How many bits of data can be crammed onto a single optical fiber? About 150 terabits per second per fiber, according to Partha P. Mitra, a physicist and researcher at Lucent Technologies' Bell Laboratories. "Currently, the maximum amount of data we send is around two terabits per second," says Mitra. He and researcher Jason Stark conducted experiments and report that, at a certain point, increasing signal capacity will not increase information transmission capacity. "We found that instead of output rising as the signal increases, the capacity peaks," says Mitra. "Beyond that, capacity doesn't increase proportionally to signal strength," he notes. Mitra adds that although there is room to grow our signal capacity, actually transmitting data at that rate will require new components and new de-signs for telecommunication equipment. For more information, call 908-582-2446.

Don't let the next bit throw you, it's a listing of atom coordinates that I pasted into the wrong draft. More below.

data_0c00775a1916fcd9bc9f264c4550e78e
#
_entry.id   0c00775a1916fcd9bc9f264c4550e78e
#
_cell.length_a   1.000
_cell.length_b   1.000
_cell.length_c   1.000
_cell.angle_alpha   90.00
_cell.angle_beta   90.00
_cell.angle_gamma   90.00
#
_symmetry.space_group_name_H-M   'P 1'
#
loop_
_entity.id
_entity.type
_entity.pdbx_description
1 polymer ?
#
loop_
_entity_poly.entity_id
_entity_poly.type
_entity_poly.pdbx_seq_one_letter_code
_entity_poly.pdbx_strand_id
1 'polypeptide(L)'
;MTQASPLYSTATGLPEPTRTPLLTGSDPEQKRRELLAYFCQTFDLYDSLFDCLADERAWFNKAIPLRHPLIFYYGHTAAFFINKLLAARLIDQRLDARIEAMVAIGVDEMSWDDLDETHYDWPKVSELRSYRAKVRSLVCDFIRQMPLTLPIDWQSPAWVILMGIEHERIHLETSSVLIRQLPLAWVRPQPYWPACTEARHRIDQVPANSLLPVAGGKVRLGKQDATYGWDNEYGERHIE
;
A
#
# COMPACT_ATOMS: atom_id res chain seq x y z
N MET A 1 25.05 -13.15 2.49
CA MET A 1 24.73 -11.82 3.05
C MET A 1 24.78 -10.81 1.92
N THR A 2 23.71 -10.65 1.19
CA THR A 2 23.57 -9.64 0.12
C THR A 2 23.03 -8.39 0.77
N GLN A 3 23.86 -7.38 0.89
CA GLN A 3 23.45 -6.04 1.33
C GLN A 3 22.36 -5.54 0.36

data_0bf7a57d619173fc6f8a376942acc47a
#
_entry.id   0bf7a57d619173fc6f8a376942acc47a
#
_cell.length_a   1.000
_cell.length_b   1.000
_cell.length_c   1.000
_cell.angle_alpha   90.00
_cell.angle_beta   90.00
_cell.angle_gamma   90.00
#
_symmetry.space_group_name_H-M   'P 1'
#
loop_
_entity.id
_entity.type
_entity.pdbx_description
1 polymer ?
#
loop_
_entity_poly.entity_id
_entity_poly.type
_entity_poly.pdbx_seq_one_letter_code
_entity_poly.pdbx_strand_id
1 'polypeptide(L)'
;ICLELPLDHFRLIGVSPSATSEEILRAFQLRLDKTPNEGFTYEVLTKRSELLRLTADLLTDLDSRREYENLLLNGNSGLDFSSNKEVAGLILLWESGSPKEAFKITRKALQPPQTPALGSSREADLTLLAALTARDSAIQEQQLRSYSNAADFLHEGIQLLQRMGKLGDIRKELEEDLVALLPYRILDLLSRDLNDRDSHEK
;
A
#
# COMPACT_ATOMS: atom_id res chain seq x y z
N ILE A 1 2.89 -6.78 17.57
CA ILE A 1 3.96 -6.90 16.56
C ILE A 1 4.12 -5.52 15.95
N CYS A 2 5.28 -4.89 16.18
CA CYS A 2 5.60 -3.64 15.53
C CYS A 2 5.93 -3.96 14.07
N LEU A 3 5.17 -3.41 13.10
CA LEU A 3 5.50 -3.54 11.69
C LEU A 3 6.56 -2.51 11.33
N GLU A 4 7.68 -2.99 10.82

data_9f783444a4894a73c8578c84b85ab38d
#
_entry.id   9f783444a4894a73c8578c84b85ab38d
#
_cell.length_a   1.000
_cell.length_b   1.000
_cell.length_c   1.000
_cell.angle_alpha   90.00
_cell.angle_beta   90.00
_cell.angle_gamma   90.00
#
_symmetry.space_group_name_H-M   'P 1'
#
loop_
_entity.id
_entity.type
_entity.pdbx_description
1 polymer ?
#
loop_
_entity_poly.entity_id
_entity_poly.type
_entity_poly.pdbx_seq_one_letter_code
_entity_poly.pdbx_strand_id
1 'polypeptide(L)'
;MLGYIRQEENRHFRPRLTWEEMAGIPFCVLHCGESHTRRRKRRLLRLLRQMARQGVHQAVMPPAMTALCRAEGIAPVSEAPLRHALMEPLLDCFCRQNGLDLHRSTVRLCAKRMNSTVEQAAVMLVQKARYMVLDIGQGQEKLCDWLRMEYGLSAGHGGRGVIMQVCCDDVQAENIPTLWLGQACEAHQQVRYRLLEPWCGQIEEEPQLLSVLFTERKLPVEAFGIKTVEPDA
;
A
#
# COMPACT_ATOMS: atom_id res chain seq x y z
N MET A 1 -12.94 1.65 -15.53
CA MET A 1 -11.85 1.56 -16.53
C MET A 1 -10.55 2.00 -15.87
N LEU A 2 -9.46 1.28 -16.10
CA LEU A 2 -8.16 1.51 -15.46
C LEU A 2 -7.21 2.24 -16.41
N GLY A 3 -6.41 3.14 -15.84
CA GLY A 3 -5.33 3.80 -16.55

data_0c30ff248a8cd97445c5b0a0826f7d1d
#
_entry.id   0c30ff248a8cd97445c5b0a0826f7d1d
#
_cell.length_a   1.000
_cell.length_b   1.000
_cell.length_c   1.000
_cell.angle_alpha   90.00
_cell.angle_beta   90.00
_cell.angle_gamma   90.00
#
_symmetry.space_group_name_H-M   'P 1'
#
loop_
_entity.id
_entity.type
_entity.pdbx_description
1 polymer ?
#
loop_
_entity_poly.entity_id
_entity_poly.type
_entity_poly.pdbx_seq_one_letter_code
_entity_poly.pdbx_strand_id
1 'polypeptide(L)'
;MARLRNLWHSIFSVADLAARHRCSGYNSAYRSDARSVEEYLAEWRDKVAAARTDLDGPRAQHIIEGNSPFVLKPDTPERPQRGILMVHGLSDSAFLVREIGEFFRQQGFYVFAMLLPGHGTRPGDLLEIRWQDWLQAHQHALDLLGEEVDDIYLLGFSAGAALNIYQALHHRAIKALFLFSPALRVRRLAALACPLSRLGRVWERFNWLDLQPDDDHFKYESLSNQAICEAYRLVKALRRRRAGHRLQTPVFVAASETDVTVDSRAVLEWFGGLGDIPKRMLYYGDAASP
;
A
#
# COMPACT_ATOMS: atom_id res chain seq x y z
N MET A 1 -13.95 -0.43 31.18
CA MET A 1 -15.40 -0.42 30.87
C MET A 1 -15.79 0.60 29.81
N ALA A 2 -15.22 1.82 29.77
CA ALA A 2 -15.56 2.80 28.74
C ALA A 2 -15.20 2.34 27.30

Festo's BionicKangaroo combines pneumatic and electrical drive technology, plus very precise controls and condition monitoring. Like a real kangaroo, the BionicKangaroo robot harvests the kinetic energy of each takeoff and immediately uses it to power the next jump.
Design News and Digi-Key presents: Creating & Testing Your First RTOS Application Using MQX, a crash course that will look at defining a project, selecting a target processor, blocking code, defining tasks, completing code, and debugging.
Focus on Fundamentals consists of 45-minute on-line classes that cover a host of technologies. You learn without leaving the comfort of your desk. All classes are taught by subject-matter experts and all are archived. So if you can't attend live, attend at your convenience.